Q & A

December 21st, 2011
Question: A few years ago, I remember hearing that money market funds were covered by FDIC protection just like certificates of deposit and savings accounts. Are money market funds still FDIC-insured?
Answer: The short answer is no, money market fundholders DO NOT have the same guarantees that holders of CDs, bank-based money market deposit accounts, and checking and savings accounts have.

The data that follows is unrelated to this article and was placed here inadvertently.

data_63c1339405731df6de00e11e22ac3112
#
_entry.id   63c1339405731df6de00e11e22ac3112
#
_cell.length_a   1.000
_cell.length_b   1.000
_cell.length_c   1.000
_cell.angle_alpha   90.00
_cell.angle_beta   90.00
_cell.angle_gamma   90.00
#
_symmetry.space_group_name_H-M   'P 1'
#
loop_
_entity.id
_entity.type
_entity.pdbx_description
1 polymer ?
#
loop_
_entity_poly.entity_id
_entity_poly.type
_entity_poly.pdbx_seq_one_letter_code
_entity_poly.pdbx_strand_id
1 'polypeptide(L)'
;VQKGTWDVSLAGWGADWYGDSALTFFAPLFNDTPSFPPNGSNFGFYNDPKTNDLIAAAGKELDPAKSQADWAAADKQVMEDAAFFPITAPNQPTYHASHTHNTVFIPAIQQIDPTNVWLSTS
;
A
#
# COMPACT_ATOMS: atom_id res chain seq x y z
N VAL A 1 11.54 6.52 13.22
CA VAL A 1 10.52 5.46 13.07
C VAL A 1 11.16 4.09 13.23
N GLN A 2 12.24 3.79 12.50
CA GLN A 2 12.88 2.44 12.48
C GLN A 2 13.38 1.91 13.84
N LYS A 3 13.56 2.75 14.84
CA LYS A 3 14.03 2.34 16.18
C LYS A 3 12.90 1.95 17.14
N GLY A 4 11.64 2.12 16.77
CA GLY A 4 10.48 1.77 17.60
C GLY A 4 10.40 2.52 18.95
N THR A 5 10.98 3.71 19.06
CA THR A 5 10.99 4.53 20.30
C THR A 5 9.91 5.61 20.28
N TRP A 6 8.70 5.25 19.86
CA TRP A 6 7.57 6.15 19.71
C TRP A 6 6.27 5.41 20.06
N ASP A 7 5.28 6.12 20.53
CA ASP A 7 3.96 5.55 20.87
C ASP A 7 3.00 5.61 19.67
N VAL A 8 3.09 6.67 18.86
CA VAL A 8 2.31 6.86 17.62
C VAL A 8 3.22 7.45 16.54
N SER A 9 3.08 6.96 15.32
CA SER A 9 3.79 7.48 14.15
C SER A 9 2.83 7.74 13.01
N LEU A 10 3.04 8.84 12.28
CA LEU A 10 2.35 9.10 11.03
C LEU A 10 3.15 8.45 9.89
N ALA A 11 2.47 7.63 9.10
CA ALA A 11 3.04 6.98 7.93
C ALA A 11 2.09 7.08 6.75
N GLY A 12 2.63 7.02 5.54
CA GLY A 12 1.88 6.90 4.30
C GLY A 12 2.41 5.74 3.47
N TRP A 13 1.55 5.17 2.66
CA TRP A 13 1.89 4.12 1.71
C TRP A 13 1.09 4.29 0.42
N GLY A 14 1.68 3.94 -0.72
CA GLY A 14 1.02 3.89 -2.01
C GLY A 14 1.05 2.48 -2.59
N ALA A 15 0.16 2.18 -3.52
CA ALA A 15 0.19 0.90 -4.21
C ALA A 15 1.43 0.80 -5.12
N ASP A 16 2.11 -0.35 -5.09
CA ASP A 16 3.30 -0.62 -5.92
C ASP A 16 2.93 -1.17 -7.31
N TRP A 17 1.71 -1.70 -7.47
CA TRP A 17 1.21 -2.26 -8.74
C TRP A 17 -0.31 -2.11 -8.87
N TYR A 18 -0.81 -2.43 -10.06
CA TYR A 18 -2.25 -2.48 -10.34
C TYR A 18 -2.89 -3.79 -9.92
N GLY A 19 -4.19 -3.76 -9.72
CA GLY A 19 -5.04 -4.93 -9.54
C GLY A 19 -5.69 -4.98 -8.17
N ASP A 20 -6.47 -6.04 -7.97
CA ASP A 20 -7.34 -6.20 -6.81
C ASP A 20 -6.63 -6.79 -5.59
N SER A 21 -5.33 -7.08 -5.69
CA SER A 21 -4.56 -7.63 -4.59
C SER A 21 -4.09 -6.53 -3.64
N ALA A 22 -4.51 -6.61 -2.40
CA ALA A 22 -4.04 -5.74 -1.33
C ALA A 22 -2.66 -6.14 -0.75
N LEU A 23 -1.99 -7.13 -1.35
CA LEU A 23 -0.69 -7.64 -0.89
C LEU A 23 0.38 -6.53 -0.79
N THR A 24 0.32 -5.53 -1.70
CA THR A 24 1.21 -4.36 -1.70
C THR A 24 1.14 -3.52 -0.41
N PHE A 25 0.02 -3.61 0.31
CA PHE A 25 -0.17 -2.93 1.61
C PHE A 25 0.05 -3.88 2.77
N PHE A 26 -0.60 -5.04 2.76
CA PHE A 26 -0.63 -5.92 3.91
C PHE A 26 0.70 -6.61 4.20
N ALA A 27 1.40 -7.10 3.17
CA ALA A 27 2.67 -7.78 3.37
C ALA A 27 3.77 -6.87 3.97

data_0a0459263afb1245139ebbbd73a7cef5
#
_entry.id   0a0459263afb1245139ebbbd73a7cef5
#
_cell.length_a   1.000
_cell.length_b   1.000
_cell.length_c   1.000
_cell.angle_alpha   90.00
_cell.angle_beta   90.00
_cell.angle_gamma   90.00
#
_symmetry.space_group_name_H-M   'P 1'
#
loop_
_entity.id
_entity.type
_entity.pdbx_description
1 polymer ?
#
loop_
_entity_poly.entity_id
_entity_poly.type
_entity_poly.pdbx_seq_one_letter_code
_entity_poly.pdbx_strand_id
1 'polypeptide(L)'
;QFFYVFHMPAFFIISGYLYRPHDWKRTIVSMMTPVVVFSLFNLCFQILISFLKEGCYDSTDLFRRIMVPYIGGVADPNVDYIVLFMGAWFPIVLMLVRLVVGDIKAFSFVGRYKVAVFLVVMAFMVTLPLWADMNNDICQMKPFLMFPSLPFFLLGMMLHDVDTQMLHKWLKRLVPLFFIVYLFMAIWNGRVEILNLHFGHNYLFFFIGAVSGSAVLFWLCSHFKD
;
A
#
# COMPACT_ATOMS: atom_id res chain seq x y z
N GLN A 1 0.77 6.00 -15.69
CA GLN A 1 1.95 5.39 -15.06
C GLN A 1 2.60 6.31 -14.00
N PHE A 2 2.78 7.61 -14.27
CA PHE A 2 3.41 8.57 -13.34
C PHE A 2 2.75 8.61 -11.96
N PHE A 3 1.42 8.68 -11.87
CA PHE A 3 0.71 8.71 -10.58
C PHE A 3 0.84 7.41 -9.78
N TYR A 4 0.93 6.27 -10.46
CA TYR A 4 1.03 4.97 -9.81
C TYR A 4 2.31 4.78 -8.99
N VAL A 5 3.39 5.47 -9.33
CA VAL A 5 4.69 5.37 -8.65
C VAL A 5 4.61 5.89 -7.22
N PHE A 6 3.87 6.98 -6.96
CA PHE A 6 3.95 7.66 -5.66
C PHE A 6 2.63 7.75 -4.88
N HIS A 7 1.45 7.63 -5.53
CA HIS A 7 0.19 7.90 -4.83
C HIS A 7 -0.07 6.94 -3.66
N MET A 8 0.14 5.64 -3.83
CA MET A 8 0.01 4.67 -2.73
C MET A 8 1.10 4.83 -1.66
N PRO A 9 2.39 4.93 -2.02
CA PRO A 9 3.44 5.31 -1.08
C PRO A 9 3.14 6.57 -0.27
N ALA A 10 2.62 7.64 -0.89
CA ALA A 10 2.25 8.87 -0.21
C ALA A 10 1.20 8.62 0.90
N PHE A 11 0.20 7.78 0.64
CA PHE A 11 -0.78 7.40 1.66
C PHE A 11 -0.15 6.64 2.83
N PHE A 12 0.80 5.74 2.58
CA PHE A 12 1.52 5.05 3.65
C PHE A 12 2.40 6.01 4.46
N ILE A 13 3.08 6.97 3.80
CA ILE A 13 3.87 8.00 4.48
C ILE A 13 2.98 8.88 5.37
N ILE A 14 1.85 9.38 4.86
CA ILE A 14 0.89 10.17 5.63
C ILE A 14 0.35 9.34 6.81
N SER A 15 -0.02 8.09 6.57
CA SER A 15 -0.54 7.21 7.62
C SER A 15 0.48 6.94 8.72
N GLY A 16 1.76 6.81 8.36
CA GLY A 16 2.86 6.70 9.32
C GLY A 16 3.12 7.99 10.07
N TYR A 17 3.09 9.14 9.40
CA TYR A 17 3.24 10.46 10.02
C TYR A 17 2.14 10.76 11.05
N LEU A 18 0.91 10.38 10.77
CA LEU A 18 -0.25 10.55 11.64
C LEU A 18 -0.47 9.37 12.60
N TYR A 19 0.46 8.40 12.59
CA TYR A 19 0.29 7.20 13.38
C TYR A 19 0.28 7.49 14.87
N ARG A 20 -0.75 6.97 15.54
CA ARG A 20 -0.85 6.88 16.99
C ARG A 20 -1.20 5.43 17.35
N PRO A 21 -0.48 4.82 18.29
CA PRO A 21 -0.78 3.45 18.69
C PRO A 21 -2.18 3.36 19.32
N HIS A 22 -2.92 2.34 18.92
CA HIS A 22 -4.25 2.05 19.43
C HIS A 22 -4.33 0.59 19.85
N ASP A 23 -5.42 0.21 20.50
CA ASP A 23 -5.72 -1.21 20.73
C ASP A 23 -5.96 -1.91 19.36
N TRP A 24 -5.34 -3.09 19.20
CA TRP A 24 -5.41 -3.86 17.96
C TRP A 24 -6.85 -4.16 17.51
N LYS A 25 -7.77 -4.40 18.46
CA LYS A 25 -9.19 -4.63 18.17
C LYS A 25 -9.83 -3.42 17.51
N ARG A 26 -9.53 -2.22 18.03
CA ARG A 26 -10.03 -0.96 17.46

But your memory serves you well because money market fund investors were accorded extra protections when the financial crisis evolved in 2008. At that time, a large money market mutual fund, the Reserve Primary Fund, “broke the buck,” meaning its holdings dropped in price, which in turn caused the fund’s net asset value to drop lower than $1. That event created panic selling among some holders of money market funds, prompting the Treasury Department to start a new program, similar to FDIC insurance, for money market funds.  Under the Treasury’s program, investors who owned money market funds before Sept. 19, 2008 (the date that the Treasury introduced the program) were guaranteed to be “made whole” if their funds’ net asset values dropped below $1.  The Treasury’s program expired a year later, however, meaning that the Treasury, FDIC, or any other entity do not insure the assets in money market mutual funds. Thus, in times like this, with a credit crisis in Europe simmering, money market fund investors should choose those money market mutual funds with “government” as part of their description which means the dominant portion of the portfolio is comprised of securities issues by the U.S. Government.

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